"And many operators have simply located to other parts of the province – a problem Garis wants to see stopped."
    "In a letter to the deputy solicitor general for B.C., Garis details the issue.

    "Significant displacement of grow operations is occurring to other areas of the Lower Mainland (up five per cent), to Vancouver Island and the Gulf Islands (up 19 per cent) and the B.C. North (up seven per cent)." Garis wrote. "As for the 38 per cent fewer hydroponic outlets in the Lower Mainland, it would appear the largest displacement is to the Interior of B.C., which has seen a 23 per cent increase in hydroponic outlets.""

  9. Ah the grow show argument. Given the massive recession in the North American construction industry, I'm betting the margins on dope are under severe pressure.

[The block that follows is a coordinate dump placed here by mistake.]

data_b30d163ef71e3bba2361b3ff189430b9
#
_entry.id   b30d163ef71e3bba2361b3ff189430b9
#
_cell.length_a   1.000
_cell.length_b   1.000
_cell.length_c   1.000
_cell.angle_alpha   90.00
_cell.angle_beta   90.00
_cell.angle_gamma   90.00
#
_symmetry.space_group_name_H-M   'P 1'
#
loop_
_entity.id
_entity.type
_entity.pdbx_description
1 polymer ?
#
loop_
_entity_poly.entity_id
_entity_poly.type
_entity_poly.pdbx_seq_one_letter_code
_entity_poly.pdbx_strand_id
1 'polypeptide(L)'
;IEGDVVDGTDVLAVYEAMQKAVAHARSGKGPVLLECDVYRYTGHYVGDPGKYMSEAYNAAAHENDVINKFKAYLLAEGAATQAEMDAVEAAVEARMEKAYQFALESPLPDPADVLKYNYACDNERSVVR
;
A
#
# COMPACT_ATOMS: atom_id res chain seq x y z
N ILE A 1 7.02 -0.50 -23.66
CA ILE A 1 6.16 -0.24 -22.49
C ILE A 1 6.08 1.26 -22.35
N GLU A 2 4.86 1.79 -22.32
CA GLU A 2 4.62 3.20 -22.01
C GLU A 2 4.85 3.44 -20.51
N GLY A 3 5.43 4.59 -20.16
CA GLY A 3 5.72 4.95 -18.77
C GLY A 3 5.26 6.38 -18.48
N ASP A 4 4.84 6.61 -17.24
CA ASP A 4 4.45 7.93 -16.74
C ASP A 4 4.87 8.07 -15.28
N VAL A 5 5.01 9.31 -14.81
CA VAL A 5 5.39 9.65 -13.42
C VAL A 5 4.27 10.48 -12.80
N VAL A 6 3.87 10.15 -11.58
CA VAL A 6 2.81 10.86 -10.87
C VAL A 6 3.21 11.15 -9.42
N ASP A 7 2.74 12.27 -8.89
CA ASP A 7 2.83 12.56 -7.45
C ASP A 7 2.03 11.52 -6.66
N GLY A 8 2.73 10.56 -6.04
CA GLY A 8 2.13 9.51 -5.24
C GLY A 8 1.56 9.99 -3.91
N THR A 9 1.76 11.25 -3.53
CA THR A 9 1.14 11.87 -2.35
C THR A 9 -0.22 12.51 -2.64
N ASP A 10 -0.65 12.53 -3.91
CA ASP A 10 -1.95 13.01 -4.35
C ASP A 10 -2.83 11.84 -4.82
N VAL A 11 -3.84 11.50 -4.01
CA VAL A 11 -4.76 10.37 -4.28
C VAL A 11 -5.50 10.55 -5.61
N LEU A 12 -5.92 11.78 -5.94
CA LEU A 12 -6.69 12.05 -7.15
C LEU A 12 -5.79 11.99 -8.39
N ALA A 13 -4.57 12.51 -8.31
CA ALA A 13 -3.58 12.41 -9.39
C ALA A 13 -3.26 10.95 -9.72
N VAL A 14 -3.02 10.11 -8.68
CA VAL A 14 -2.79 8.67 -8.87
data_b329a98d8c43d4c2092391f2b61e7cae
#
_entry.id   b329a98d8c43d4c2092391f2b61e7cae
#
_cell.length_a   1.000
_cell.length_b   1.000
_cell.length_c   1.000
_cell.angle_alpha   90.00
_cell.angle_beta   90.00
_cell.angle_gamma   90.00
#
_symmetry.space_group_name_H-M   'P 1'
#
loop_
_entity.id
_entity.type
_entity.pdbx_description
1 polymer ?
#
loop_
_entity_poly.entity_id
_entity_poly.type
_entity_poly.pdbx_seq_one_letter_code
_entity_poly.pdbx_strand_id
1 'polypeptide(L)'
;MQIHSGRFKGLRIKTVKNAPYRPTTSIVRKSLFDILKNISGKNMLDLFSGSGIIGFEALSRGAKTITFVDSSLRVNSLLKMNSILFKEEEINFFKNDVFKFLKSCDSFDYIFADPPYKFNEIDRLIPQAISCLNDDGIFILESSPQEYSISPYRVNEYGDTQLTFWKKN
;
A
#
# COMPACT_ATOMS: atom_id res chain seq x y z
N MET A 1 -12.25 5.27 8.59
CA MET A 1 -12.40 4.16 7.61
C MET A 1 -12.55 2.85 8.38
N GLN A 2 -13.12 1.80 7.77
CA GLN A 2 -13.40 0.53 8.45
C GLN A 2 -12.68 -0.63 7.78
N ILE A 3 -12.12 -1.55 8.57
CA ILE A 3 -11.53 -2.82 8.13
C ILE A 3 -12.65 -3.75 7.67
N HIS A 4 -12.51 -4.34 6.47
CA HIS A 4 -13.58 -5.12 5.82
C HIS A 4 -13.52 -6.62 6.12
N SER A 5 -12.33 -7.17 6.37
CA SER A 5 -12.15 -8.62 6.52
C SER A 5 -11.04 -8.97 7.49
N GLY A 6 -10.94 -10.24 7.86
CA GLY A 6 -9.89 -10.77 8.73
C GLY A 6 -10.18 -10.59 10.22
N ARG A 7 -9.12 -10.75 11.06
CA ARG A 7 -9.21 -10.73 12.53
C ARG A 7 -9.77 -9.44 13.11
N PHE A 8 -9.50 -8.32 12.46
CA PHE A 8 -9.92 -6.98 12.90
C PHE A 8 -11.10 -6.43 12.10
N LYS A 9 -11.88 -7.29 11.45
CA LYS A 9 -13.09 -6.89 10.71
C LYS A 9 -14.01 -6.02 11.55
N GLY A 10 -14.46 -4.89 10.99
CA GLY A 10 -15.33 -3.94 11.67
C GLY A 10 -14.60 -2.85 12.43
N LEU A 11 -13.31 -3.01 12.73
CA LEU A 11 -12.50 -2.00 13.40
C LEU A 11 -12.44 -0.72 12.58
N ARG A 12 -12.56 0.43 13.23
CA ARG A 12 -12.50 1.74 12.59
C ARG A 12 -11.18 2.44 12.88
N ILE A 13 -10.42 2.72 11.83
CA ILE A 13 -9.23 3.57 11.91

fish10, much of the employment in the resource sector is in exploration and capital expenditures. The maintenance of many of the existing sites is relatively small, save some of the more complex mining operations. The government takes some cut for royalties -- keeping many a civil servant employed -- but the spoils mostly go to the shareholders. Given BC's propensity for property investment and a significantly negative savings rate, I'm guessing most of those resource dividends are headed outside BC's borders.

  10. I am not talking about big plantation, but two to three plants will pay your monthly morgage, and this goes completely unnoticed without any consequences at all. You would not suspect, but most people are doing it, from blue to white collar workes, it is the new morgage helper... Stop looking for other explanation, there is none!